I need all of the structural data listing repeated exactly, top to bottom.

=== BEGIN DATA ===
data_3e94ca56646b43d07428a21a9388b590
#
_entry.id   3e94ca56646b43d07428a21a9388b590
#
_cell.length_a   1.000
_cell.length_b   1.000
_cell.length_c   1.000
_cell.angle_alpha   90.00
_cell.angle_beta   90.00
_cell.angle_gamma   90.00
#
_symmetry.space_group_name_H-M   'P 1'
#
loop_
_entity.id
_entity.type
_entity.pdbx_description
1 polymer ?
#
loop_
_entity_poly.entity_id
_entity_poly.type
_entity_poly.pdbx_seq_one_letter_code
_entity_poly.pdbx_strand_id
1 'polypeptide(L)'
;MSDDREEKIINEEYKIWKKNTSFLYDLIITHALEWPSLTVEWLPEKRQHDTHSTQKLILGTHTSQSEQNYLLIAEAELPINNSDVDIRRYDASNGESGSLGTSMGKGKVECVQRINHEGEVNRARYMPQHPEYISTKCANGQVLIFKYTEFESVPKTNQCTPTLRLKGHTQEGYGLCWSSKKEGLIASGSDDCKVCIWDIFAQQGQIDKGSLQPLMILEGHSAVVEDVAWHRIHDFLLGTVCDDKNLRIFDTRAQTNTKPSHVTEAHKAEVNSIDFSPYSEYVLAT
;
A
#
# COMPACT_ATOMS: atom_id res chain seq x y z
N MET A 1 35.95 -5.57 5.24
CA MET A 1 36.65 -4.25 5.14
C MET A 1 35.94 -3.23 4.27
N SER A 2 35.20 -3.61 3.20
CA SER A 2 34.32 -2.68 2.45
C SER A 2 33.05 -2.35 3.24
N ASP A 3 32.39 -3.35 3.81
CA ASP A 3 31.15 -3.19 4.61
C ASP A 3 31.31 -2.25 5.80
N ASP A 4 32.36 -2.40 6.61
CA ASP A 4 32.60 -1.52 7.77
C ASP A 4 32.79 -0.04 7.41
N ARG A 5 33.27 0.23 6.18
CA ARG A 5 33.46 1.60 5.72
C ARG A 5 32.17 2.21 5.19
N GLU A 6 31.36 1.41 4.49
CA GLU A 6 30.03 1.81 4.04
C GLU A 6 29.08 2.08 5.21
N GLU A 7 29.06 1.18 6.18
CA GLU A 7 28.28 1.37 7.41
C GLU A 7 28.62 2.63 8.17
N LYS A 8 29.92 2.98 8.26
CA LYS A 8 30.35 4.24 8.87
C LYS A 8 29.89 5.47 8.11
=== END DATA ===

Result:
data_3e94ca56646b43d07428a21a9388b590
#
_entry.id   3e94ca56646b43d07428a21a9388b590
#
_cell.length_a   1.000
_cell.length_b   1.000
_cell.length_c   1.000
_cell.angle_alpha   90.00
_cell.angle_beta   90.00
_cell.angle_gamma   90.00
#
_symmetry.space_group_name_H-M   'P 1'
#
loop_
_entity.id
_entity.type
_entity.pdbx_description
1 polymer ?
#
loop_
_entity_poly.entity_id
_entity_poly.type
_entity_poly.pdbx_seq_one_letter_code
_entity_poly.pdbx_strand_id
1 'polypeptide(L)'
;MSDDREEKIINEEYKIWKKNTSFLYDLIITHALEWPSLTVEWLPEKRQHDTHSTQKLILGTHTSQSEQNYLLIAEAELPINNSDVDIRRYDASNGESGSLGTSMGKGKVECVQRINHEGEVNRARYMPQHPEYISTKCANGQVLIFKYTEFESVPKTNQCTPTLRLKGHTQEGYGLCWSSKKEGLIASGSDDCKVCIWDIFAQQGQIDKGSLQPLMILEGHSAVVEDVAWHRIHDFLLGTVCDDKNLRIFDTRAQTNTKPSHVTEAHKAEVNSIDFSPYSEYVLAT
;
A
#
# COMPACT_ATOMS: atom_id res chain seq x y z
N MET A 1 35.95 -5.57 5.24
CA MET A 1 36.65 -4.25 5.14
C MET A 1 35.94 -3.23 4.27
N SER A 2 35.20 -3.61 3.20
CA SER A 2 34.32 -2.68 2.45
C SER A 2 33.05 -2.35 3.24
N ASP A 3 32.39 -3.35 3.81
CA ASP A 3 31.15 -3.19 4.61
C ASP A 3 31.31 -2.25 5.80
N ASP A 4 32.36 -2.40 6.61
CA ASP A 4 32.60 -1.52 7.77
C ASP A 4 32.79 -0.04 7.41
N ARG A 5 33.27 0.23 6.18
CA ARG A 5 33.46 1.60 5.72
C ARG A 5 32.17 2.21 5.19
N GLU A 6 31.36 1.41 4.49
CA GLU A 6 30.03 1.81 4.04
C GLU A 6 29.08 2.08 5.21
N GLU A 7 29.06 1.18 6.18
CA GLU A 7 28.28 1.37 7.41
C GLU A 7 28.62 2.63 8.17
N LYS A 8 29.92 2.98 8.26
CA LYS A 8 30.35 4.24 8.87
C LYS A 8 29.89 5.47 8.11